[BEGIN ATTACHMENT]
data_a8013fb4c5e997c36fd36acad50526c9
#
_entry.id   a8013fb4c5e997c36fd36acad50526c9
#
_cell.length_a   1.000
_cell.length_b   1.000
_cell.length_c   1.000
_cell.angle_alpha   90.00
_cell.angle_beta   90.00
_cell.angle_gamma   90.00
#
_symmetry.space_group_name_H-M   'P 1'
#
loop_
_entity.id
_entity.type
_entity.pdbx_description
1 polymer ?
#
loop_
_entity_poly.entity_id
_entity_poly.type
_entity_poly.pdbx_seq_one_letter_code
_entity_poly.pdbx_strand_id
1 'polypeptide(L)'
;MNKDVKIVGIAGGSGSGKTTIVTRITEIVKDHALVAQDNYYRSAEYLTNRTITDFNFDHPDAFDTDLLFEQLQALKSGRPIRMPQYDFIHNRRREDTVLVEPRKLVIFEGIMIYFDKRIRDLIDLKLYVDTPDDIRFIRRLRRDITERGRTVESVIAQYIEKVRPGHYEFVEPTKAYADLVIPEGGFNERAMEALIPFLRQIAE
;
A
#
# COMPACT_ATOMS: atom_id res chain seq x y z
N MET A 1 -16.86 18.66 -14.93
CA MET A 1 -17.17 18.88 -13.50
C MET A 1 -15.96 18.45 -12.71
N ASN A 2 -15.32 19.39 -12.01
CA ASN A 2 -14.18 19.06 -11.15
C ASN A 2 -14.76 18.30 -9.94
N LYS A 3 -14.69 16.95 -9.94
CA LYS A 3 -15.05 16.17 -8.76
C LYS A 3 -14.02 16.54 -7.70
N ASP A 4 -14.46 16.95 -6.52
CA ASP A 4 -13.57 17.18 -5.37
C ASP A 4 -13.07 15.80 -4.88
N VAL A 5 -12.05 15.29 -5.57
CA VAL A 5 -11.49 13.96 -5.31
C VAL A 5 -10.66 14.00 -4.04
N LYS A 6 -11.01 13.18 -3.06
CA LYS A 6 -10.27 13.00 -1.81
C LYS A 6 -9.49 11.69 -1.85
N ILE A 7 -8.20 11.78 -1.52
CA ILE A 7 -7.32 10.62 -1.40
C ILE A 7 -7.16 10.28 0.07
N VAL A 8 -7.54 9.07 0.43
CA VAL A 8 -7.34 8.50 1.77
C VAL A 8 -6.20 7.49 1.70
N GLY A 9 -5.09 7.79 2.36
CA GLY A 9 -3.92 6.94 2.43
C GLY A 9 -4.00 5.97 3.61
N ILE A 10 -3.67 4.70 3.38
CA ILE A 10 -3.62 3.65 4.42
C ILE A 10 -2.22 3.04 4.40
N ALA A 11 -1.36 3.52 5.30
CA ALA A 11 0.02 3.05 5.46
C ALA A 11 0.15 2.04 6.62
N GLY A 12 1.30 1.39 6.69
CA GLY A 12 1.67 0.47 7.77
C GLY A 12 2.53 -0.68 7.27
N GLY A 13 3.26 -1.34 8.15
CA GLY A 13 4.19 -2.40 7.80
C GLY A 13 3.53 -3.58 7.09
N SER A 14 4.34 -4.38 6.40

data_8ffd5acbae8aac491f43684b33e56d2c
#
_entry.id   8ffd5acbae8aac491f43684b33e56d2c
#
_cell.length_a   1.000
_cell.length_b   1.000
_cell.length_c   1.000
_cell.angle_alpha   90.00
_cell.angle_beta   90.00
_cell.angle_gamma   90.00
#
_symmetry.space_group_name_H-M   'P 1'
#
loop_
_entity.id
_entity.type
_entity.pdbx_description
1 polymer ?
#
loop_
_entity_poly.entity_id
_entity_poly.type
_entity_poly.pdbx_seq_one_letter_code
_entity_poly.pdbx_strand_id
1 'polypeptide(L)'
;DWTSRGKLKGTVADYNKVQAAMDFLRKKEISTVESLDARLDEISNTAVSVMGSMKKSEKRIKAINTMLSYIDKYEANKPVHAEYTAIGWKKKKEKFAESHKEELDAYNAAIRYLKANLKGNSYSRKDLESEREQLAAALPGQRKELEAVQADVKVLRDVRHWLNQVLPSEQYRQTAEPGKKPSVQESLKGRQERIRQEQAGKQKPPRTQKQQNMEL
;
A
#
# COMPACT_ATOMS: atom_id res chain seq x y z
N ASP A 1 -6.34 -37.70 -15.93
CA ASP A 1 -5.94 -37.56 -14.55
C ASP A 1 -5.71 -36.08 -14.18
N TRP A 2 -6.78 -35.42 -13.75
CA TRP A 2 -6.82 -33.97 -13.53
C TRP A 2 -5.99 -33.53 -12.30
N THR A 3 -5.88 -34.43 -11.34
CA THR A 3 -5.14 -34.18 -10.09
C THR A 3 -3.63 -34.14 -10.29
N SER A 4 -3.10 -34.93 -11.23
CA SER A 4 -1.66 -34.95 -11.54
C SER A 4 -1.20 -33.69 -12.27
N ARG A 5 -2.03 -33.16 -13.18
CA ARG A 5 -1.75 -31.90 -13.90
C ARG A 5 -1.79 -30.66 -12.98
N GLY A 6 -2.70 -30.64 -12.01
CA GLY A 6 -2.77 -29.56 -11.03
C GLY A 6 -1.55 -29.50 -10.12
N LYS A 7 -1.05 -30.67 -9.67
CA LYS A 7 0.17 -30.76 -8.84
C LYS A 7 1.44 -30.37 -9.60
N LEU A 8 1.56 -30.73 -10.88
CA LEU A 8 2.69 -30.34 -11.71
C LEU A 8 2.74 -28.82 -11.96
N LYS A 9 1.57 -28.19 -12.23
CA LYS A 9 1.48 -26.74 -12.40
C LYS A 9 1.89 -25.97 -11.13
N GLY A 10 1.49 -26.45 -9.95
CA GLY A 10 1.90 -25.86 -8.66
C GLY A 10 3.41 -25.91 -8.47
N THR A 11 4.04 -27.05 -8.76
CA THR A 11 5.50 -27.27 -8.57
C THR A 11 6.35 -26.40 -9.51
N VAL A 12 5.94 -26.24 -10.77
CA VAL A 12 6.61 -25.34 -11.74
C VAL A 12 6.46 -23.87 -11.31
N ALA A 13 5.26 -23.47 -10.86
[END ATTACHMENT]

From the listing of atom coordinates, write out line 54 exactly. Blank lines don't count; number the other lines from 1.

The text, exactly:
C VAL A 8 -6.20 7.49 1.70